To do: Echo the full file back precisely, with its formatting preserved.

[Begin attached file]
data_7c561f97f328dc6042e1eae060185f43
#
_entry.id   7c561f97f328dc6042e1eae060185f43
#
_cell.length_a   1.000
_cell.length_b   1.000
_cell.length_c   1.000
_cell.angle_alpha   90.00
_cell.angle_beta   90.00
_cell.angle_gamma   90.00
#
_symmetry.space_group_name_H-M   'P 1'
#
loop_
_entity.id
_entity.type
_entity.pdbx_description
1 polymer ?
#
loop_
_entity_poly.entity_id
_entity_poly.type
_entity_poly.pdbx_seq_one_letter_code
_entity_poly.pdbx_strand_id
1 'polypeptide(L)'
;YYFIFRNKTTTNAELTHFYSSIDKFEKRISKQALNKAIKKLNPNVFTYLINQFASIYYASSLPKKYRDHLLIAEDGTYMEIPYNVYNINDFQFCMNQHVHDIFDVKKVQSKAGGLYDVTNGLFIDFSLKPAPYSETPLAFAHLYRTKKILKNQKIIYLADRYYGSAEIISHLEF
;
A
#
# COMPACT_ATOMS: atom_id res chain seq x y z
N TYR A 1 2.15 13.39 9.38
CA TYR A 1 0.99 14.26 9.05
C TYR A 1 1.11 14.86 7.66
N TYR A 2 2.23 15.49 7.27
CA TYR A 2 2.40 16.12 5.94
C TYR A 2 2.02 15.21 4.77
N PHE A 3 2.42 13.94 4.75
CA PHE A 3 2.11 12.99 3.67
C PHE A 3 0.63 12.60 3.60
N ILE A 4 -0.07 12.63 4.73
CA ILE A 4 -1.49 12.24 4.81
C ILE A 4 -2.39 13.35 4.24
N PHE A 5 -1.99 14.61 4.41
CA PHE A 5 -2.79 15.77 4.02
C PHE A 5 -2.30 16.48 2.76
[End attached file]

data_7c561f97f328dc6042e1eae060185f43
#
_entry.id   7c561f97f328dc6042e1eae060185f43
#
_cell.length_a   1.000
_cell.length_b   1.000
_cell.length_c   1.000
_cell.angle_alpha   90.00
_cell.angle_beta   90.00
_cell.angle_gamma   90.00
#
_symmetry.space_group_name_H-M   'P 1'
#
loop_
_entity.id
_entity.type
_entity.pdbx_description
1 polymer ?
#
loop_
_entity_poly.entity_id
_entity_poly.type
_entity_poly.pdbx_seq_one_letter_code
_entity_poly.pdbx_strand_id
1 'polypeptide(L)'
;YYFIFRNKTTTNAELTHFYSSIDKFEKRISKQALNKAIKKLNPNVFTYLINQFASIYYASSLPKKYRDHLLIAEDGTYMEIPYNVYNINDFQFCMNQHVHDIFDVKKVQSKAGGLYDVTNGLFIDFSLKPAPYSETPLAFAHLYRTKKILKNQKIIYLADRYYGSAEIISHLEF
;
A
#
# COMPACT_ATOMS: atom_id res chain seq x y z
N TYR A 1 2.15 13.39 9.38
CA TYR A 1 0.99 14.26 9.05
C TYR A 1 1.11 14.86 7.66
N TYR A 2 2.23 15.49 7.27
CA TYR A 2 2.40 16.12 5.94
C TYR A 2 2.02 15.21 4.77
N PHE A 3 2.42 13.94 4.75
CA PHE A 3 2.11 12.99 3.67
C PHE A 3 0.63 12.60 3.60
N ILE A 4 -0.07 12.63 4.73
CA ILE A 4 -1.49 12.24 4.81
C ILE A 4 -2.39 13.35 4.24
N PHE A 5 -1.99 14.61 4.41
CA PHE A 5 -2.79 15.77 4.02
C PHE A 5 -2.30 16.48 2.76